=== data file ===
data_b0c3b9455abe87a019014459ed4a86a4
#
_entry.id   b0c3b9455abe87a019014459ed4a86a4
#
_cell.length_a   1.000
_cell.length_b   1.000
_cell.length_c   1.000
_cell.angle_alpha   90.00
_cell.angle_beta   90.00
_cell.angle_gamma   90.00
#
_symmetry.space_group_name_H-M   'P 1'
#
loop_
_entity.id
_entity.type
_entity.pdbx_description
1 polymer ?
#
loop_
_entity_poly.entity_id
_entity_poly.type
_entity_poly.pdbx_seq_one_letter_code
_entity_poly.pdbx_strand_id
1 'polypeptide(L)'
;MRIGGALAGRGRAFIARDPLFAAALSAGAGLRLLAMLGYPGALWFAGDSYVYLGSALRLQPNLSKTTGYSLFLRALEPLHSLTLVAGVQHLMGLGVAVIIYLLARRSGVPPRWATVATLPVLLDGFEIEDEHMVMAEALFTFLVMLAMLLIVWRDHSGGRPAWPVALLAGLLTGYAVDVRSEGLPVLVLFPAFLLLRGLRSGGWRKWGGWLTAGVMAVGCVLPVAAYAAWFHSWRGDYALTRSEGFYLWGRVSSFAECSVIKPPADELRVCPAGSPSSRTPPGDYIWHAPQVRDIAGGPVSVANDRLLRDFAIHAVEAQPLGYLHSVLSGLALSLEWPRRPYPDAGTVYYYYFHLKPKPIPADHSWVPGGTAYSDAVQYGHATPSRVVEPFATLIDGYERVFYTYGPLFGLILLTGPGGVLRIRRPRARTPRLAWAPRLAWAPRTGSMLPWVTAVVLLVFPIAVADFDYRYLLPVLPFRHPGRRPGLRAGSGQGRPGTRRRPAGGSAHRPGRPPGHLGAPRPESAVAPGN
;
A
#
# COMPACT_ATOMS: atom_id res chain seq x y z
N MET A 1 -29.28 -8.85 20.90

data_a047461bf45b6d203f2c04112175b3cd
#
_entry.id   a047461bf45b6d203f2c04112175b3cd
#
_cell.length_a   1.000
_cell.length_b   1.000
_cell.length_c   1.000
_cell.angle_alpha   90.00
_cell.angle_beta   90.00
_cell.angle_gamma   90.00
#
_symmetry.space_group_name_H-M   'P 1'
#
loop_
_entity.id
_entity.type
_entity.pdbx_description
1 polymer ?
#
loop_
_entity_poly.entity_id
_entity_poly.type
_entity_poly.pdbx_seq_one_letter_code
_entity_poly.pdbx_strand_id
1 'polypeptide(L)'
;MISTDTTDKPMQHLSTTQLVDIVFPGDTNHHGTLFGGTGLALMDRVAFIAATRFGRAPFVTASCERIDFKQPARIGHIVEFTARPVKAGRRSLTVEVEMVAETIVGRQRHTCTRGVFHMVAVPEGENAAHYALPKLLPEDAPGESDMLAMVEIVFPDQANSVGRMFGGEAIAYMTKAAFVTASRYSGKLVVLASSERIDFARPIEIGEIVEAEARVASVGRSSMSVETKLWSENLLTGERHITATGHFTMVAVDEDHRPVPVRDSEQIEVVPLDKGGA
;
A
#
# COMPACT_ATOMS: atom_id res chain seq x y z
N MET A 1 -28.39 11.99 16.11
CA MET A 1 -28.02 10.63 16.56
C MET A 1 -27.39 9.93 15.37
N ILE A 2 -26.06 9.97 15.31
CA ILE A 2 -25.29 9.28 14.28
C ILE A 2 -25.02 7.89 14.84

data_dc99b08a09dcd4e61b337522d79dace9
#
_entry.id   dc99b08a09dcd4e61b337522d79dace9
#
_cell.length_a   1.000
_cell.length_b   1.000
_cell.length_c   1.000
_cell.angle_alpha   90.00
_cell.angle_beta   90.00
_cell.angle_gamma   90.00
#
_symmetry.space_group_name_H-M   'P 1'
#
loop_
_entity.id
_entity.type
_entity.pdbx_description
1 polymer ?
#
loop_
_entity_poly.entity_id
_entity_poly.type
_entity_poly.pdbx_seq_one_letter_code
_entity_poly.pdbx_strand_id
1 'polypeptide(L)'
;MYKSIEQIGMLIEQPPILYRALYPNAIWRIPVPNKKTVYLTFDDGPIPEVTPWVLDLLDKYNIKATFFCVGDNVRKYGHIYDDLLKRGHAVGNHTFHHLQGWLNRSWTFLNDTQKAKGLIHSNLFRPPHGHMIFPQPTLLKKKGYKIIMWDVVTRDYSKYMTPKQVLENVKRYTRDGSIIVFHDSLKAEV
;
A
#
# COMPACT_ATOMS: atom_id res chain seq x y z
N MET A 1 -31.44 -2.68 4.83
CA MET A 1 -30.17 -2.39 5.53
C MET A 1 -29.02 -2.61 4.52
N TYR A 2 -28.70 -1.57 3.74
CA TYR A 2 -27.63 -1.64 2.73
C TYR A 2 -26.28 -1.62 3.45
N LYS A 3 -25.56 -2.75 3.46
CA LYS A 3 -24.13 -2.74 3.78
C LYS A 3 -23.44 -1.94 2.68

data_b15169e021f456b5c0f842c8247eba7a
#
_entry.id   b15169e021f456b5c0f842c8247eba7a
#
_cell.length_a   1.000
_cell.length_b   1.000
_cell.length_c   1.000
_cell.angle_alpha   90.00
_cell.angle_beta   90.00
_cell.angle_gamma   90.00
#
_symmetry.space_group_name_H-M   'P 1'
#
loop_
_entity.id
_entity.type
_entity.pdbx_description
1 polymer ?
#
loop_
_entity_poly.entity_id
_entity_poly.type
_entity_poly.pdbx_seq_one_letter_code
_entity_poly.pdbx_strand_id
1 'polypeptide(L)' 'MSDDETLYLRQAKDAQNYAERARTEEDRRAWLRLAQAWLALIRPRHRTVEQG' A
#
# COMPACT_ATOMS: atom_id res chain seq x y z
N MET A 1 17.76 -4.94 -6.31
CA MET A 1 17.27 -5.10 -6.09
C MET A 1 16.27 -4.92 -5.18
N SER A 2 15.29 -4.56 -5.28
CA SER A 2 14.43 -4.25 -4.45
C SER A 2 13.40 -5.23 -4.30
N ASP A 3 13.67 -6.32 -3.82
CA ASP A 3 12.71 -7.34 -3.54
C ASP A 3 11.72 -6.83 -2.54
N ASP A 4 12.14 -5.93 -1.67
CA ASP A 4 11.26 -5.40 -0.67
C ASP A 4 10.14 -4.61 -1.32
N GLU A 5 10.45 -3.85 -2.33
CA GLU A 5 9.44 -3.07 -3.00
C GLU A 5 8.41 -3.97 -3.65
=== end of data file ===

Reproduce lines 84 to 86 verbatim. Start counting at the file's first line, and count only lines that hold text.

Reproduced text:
_entity.pdbx_description
1 polymer ?
#